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Re: Dasp tax rate for international students

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Newbie

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Hello,
I have departed from australia and i did my dasp online application.
I am wondering how much money i will get back at the end.
For example is someone has in the account 6000 dollars,what is the final amount that will get??
I tried to understand and calculate it but its confusing with the rates and the components.
Thank you

Thank you
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Best answer

Community Support

Replies 2

Hi @Vas86,

 

Thanks for posting.

 

The tax rate that is applied to your departing Australia superannuation payment (DASP) depends on:

 

Your super can have two components – tax-free and taxable.

 

Generally speaking, the tax-free component is made up of ‘after-tax’ contributions you may have made to super (e.g. if you made personal contributions to your super).

 

The taxable component is usually made up of ‘before-tax’ contributions (such as the compulsory super contributions your employer makes for you) as well as the earnings your super has made while it’s in the super fund.  Your taxable component may have a taxed element and/or an untaxed element – the majority of people have a taxed element.

 

If you’re unsure what components your super is made up of, you can ask your super fund.

 

When working out the tax rate your DASP will be subject to, the visa/s you’ve held are also considered.

 

If you’ve never held a WHM visa, DASP would be subject to the DASP ordinary tax rates (i.e. 35% on the taxed element).

 

If the only visa you’ve held is a WHM visa, your DASP will be subject to the DASP WHM tax rate (i.e. 65%).

 

If you’ve had a WHM visa and another visa, then it depends on whether your super balance includes amounts that are related to contributions made to your super while you held the WHM visa.  If your super balance:

  • does, the DASP WHM tax rate applies
  • doesn’t, the DASP ordinary tax rates apply.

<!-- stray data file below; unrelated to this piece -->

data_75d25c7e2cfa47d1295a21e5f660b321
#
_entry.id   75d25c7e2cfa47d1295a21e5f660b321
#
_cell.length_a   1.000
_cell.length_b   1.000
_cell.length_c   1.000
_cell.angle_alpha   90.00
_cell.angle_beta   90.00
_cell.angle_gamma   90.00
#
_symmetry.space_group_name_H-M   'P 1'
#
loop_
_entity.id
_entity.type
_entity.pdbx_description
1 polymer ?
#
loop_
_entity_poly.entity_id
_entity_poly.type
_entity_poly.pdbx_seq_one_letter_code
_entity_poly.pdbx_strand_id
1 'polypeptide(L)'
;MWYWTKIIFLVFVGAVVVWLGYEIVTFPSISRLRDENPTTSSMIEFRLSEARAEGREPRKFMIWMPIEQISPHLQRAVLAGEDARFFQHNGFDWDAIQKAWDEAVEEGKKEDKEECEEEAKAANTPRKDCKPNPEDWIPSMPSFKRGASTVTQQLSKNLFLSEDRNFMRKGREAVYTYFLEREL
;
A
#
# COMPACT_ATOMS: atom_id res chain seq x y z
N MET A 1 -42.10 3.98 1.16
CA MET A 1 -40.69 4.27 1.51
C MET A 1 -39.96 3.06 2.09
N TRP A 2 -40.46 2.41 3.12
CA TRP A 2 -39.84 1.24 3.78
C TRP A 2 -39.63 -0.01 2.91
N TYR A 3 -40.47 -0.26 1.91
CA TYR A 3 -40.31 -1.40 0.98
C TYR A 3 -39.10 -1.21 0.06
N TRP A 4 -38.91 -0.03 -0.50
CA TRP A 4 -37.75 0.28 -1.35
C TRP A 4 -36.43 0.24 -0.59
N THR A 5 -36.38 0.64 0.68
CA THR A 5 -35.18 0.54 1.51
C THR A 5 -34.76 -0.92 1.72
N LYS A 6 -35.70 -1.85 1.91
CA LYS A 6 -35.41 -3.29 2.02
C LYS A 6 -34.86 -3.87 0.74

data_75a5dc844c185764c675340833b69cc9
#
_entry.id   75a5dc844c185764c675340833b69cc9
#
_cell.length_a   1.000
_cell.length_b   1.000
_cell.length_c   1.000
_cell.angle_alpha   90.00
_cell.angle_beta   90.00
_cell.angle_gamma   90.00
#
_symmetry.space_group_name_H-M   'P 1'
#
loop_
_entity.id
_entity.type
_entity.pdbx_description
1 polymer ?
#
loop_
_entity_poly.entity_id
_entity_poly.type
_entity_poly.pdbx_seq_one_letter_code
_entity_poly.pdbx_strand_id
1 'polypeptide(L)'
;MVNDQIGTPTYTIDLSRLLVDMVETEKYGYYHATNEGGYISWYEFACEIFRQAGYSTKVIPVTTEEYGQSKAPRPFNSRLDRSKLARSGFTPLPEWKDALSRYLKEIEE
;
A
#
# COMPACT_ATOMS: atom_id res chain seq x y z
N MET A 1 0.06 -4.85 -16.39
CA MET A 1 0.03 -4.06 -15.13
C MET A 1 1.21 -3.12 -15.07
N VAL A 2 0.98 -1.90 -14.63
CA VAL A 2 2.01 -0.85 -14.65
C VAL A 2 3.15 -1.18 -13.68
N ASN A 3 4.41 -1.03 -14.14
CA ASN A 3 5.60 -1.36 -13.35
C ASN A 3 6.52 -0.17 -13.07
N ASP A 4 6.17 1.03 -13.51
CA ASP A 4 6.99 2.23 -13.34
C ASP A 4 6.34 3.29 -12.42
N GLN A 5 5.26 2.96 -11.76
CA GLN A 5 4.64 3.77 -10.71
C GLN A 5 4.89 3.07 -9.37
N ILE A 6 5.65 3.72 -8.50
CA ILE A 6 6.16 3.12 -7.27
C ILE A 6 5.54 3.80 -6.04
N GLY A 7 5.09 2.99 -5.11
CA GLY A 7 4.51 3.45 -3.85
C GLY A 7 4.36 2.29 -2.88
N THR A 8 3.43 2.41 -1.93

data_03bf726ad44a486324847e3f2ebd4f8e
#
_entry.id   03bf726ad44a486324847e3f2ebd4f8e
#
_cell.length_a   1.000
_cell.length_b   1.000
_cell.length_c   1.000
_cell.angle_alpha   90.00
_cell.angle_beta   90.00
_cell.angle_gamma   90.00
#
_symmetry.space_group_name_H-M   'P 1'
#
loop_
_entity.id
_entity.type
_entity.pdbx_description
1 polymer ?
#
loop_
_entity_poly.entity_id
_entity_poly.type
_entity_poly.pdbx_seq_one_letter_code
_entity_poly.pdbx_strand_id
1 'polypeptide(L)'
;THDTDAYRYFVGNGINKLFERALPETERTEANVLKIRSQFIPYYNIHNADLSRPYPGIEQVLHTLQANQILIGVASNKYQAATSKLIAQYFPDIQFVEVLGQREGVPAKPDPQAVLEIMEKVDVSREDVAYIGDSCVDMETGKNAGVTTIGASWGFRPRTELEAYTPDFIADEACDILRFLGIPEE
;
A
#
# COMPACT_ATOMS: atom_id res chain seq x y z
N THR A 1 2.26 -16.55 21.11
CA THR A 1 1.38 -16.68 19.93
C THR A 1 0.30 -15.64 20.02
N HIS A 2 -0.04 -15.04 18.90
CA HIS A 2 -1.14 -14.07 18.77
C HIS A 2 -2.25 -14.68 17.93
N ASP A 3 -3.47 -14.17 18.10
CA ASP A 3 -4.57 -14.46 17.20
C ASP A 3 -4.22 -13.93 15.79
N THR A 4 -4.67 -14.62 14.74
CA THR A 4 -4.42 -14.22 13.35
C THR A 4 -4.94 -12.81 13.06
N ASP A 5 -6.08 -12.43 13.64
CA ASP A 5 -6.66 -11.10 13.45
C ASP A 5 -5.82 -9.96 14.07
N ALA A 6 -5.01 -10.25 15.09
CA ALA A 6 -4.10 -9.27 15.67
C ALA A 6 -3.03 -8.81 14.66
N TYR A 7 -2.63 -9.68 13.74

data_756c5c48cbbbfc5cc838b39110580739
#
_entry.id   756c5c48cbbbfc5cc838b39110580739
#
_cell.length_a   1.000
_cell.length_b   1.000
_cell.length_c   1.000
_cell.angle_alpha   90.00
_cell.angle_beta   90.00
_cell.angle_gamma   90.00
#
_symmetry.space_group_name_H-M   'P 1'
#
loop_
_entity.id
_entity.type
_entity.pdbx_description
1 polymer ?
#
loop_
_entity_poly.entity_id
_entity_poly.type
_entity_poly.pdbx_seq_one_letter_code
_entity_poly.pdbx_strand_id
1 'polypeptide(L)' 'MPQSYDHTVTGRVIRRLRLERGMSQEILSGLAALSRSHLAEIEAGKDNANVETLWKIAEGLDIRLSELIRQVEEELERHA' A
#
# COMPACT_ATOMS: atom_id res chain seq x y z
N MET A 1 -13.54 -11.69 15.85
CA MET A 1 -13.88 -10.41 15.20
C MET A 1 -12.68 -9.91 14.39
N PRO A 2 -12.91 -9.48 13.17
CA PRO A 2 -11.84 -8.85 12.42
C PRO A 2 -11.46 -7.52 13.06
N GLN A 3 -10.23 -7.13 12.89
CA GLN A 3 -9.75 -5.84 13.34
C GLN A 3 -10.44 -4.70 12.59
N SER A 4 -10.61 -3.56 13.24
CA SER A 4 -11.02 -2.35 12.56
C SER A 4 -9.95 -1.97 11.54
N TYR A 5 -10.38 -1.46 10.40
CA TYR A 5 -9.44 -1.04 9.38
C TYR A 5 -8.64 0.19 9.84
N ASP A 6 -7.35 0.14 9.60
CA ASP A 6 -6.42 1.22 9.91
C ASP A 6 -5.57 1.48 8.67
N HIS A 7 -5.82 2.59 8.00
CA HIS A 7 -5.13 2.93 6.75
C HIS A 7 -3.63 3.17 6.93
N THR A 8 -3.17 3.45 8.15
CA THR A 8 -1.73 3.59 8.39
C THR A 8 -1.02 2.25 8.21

Your super fund will determine which tax rate to withhold based on your visa information in your DASP application.

 

So we’ll use your example of $6,000.  We’ll assume the whole $6,000 is made up of taxed element.

 

If the:

  • DASP ordinary tax rates apply, then an amount of $2,100 tax (35% of $6,000) would be withheld, which means you’d receive a $3,900 refund.
  • DASP WHM tax rates apply, then an amount of $3,900 tax (65% of $6,000) would be withheld which means you’d receive a $2,100 refund.

Thanks, NicM.

3 REPLIES 3
Highlighted

Best answer

Community Support

Replies 2

Hi @Vas86,

 

Thanks for posting.

 

The tax rate that is applied to your departing Australia superannuation payment (DASP) depends on:

 

Your super can have two components – tax-free and taxable.

 

Generally speaking, the tax-free component is made up of ‘after-tax’ contributions you may have made to super (e.g. if you made personal contributions to your super).

 

The taxable component is usually made up of ‘before-tax’ contributions (such as the compulsory super contributions your employer makes for you) as well as the earnings your super has made while it’s in the super fund.  Your taxable component may have a taxed element and/or an untaxed element – the majority of people have a taxed element.

 

If you’re unsure what components your super is made up of, you can ask your super fund.

 

When working out the tax rate your DASP will be subject to, the visa/s you’ve held are also considered.

 

If you’ve never held a WHM visa, DASP would be subject to the DASP ordinary tax rates (i.e. 35% on the taxed element).

 

If the only visa you’ve held is a WHM visa, your DASP will be subject to the DASP WHM tax rate (i.e. 65%).

 

If you’ve had a WHM visa and another visa, then it depends on whether your super balance includes amounts that are related to contributions made to your super while you held the WHM visa.  If your super balance:

  • does, the DASP WHM tax rate applies
  • doesn’t, the DASP ordinary tax rates apply.

 

Your super fund will determine which tax rate to withhold based on your visa information in your DASP application.

 

So we’ll use your example of $6,000.  We’ll assume the whole $6,000 is made up of taxed element.

 

If the:

  • DASP ordinary tax rates apply, then an amount of $2,100 tax (35% of $6,000) would be withheld, which means you’d receive a $3,900 refund.
  • DASP WHM tax rates apply, then an amount of $3,900 tax (65% of $6,000) would be withheld which means you’d receive a $2,100 refund.

Thanks, NicM.

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I'm new

Replies 1

Hi NicM,

 

Thanks for the response. 

May I ask, what's the difference in these elements "Your taxable component may have a taxed element and/or an untaxed element – the majority of people have a taxed element"

 

I can see that there are tax contributions going out from my super account whenever a super contribution was made from my employer?

 

Thanks

 

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Community Manager

Replies 0

Hi @Mukessh

 

The taxed element of the taxable component includes amounts that the fund has paid tax on, for example, taxable contributions and fund earnings.

 

The untaxed element of the taxable component includes amounts (other than the tax-free component) that the fund hasn't paid tax on. This happens when part of the super lump sum comes from a scheme that's not subject to tax.